In spectroscopy we described the electric energy with the approximative separability of internal motions as:

\begin{equation} E=E_e+E_v+E_r+E_{ns} \end{equation}

(energies: electronic, vibratory, rotatory; nuclear spin (neclected))

With the Born Oppenheimer approximation of nuclei and electrons you get a formula which describes the degrees of freedoms for vibration motions:

  • 3N-5 for linear molecules
  • 3N-6 for non-linear molecules

This formula can be understood by:

  • the coordinates of 3N atoms.
  • 3 degrees of motions for the three translation of the centre-of-mass motion
  • 2 (for linear) respective 3 (for non-linear) degrees of freedoms reduced for the rotation of the whole molecule

I guess trans buta-1,3-diene is here described as a linear molecule. [added: in the rigid rotor approximation]

First I was thinking why we are so much interested on the number of freedoms for vibrations. We consider only the rotation of the whole molecule but not around bonds.

Why do we not consider rotation about a bond axis, e.g. for pentane a rotation of an ethyle around the propyle group? (rotation about the C(2)-C(3) axis)

May be because it's much another energy range as rotational energy of about 1-100 cm-1 (typical period of 0.1-10 ps).


2 Answers 2


Rotations around bonds are typically termed "internal rotations", and represent one of the most common problematic cases for the rigid-rotor-harmonic-oscillator (RRHO) model of internal molecular motion. This is because RRHO assumes that any vibrational amplitudes are "small," and internal rotations are most definitely not small! Such rotations still involve the internal degrees of freedom of the molecule, though, and thus (as Jan notes) are considered as part of the 'vibration' of the molecule, not its 'rotation.'

Internal rotations typically have some energy cost involved (as in your pentane example), and so cannot be treated as "free" rotations. They are usually termed "hindered rotations," and there is a great deal of literature studying them. Some citations I know offhand:

  • Classic Pitzer (J Chem Phys 5 469, 1937), and Pitzer & Gwinn (J Chem Phys 10 428, 1942)
  • Independent-rotations approximation for treating hindered internal rotation: Pfaendtner (Theor Chem Acc 118 881, 2007)
  • Other / more-advanced treatments of internal rotation:

One species of particular interest to me on this topic has been nitromethane, which has an extraordinarily small barrier to rotation around the $\ce{C}-\ce{N}$ bond (see Strekalov, above), such that at ambient temperature it can be considered essentially a free rotation.


trans-buta-1,3-diene is not a linear molecule. To be linear all atoms must be "in-line", e.g. $\ce{HCCH}$ is linear but $\ce{H2CCH2}$ is not.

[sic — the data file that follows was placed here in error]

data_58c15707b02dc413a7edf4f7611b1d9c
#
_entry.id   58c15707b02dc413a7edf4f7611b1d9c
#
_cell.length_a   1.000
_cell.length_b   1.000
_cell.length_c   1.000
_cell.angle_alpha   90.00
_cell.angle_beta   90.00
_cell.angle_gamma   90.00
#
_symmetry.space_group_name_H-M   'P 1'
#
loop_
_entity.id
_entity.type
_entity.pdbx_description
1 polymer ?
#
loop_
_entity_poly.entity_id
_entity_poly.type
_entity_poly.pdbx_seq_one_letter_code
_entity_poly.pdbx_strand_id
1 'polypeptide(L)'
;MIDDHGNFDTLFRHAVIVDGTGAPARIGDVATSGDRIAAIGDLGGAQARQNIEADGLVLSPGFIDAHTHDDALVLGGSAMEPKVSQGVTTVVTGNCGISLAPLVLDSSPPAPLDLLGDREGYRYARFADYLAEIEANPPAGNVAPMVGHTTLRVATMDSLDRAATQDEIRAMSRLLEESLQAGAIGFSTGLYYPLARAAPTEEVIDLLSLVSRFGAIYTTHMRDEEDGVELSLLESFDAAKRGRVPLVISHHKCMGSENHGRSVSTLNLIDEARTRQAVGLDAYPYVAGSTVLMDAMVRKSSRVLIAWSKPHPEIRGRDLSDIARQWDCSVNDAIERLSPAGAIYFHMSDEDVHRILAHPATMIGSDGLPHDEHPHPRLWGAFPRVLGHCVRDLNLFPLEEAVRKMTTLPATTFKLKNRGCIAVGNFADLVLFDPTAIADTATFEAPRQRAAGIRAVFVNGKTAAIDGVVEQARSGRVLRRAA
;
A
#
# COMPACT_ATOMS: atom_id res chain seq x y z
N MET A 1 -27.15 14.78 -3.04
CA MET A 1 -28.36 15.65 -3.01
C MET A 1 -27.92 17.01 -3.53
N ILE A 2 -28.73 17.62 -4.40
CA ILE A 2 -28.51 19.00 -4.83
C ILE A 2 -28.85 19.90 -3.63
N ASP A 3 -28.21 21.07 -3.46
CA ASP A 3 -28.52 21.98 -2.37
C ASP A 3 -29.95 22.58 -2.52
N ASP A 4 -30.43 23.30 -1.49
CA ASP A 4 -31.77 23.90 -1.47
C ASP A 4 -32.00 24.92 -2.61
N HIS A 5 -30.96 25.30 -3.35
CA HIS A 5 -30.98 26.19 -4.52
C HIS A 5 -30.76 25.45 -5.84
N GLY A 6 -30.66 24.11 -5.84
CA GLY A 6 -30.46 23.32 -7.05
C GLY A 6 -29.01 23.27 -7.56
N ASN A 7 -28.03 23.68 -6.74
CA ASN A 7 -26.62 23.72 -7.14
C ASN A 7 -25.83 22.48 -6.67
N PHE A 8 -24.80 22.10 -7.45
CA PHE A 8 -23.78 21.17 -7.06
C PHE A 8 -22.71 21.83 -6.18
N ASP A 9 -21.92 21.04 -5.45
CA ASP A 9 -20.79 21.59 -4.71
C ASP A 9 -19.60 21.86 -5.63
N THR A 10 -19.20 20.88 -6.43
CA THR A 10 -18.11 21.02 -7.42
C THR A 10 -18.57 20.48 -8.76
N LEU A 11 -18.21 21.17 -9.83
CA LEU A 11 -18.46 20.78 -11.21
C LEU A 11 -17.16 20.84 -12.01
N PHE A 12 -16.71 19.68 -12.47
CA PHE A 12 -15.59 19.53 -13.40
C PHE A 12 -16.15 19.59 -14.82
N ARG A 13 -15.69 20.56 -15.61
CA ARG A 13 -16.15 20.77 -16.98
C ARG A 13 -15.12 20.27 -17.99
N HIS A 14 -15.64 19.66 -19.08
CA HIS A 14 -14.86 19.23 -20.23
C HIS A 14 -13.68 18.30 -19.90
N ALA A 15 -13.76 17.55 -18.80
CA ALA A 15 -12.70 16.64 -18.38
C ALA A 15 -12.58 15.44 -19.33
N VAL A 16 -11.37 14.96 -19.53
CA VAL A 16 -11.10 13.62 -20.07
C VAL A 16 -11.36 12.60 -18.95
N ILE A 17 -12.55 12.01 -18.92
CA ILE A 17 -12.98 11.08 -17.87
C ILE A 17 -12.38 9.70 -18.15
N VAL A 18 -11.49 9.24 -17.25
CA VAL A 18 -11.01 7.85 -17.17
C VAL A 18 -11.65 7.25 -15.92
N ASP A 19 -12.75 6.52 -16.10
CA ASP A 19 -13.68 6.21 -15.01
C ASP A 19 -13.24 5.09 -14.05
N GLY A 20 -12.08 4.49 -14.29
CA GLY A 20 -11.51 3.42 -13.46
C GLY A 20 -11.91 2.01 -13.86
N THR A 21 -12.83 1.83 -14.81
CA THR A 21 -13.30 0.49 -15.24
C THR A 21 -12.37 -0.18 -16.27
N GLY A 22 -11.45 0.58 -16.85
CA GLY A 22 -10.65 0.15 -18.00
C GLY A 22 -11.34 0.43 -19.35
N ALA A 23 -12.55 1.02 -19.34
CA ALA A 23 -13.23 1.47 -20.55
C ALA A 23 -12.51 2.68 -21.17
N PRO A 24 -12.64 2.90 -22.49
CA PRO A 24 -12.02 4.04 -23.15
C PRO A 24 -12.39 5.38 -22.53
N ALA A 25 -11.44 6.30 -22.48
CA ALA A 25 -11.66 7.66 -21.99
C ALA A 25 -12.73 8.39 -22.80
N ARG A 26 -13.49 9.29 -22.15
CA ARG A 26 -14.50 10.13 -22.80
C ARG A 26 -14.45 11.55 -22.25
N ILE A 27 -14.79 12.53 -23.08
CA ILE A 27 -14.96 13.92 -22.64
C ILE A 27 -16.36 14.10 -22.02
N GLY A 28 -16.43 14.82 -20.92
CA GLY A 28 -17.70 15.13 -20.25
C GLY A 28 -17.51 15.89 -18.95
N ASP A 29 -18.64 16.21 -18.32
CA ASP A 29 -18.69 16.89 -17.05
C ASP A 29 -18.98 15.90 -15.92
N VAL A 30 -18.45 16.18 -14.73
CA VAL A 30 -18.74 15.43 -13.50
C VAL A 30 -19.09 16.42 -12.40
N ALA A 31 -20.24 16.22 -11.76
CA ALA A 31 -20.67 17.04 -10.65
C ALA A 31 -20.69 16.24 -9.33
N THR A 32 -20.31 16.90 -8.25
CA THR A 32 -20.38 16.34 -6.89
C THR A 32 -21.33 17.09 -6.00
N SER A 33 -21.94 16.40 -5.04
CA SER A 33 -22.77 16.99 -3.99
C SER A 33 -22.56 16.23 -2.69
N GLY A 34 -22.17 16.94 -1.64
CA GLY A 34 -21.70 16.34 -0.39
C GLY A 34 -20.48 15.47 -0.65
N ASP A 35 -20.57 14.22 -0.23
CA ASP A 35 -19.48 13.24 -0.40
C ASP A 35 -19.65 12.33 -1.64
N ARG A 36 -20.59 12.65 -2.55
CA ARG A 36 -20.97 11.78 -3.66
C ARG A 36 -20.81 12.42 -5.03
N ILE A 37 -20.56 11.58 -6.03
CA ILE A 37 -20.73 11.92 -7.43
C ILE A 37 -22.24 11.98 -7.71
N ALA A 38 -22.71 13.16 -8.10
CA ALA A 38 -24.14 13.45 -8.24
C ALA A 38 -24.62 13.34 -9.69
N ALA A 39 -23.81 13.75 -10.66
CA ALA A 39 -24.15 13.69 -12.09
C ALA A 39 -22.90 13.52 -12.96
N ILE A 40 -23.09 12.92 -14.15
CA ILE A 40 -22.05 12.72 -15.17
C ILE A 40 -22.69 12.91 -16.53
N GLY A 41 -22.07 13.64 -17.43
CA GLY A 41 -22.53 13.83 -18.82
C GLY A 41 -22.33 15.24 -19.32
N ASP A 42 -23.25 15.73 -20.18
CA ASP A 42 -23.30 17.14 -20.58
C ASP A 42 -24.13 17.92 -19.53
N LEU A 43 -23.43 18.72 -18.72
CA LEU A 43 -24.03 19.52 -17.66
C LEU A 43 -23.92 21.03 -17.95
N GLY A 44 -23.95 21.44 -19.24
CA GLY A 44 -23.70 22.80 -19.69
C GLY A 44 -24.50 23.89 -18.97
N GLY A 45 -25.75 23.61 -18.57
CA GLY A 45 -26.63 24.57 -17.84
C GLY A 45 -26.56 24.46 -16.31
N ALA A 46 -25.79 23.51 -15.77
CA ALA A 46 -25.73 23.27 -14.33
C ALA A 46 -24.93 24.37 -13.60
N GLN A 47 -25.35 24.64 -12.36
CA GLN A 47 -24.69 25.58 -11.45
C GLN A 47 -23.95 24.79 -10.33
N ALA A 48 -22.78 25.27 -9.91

The rotation around a bond axis is not free and is therefore described as a vibration. See for example this blog post. So, for example, for ethane the lowest of the $3N-6$ vibrational modes corresponds to a torsional motion about the $\ce{C-C}$ single bond. The mental picture here is not 2 methyl groups that rotate freely relative to one another, but rather a rocking back and forth motion in one minimum and then an occasional rotation in to the next minimum. The vibrationa motion is on the femto second time scale and every few nano-seconds the switch from one minimum to the next will occur. So the "rotation" will happen a thousand times per millisecond and look like free rotation.

  • $\begingroup$ I now see that trans-buta-1,3-diene belongs to point group $\ce{C_{2h}}$ and should therefore be an asymmetric top ($\ce{I_{A}<I_{B}<I_{C}}$) and not be considered as linear molecule ($\ce{I_{A}<I_{B}=I_{C}}$) of point groups C_{∞v} or D_{∞h}. $\endgroup$
    – laminin
    May 8, 2015 at 20:15
  • $\begingroup$ If I'm right the energy difference betweeen anti and staggerend around a C-C single bond is about 5 kcal/mol (converted: 1750 $cm^{-1}$). If there is not as much energy available, I see the "rotation" is like a vibration. I thought a vibrational motion is typically between 300 and 3000 $cm^{-1}$. What is meant with "not free"? Are translational, rotational and vibrational motion considered as "free" motions? $\endgroup$
    – laminin
    Jun 13, 2015 at 18:38
  • $\begingroup$ The energy of the motion that describes rotational motion about a CC single bond is included in the vibrational energy ($E_v$). The frequency of this motion is typically < 500 cm$^-1$, so there is usually several bound levels. So the expression for $E_v$ for C-C bond rotation looks just that for, say, a C-C stretch. $\endgroup$
    – Jan Jensen
    Jun 14, 2015 at 8:43
  • $\begingroup$ I'm a little bit surprized that my value of 1750 $\ce{cm^{-1}}$ (eclipsed activation barrier for butane around C(2)-C(3) bond) is different from your value of <500 $\ce{cm^{-1}}$. I don't know if the total "stretching vibration"-like rotation is defined by an average value of the different conformation activation energies or by the maximal value (5kcal/mol). Secondly, is the anharmonic oscillar $\omega_e(v+1/2)$-$\omega_e$ $x_e(v+1/2)^2$+.... still a good approximation to describe this complete (360°) rotation around the single bond C(2)-C(3) of pentane (as described in my initial post) ? $\endgroup$
    – laminin
    Jun 15, 2015 at 19:54
  • 1
    $\begingroup$ I'll have a look at them tomorrow, gottta run $\endgroup$
    – Jan Jensen
    Jun 19, 2015 at 13:55

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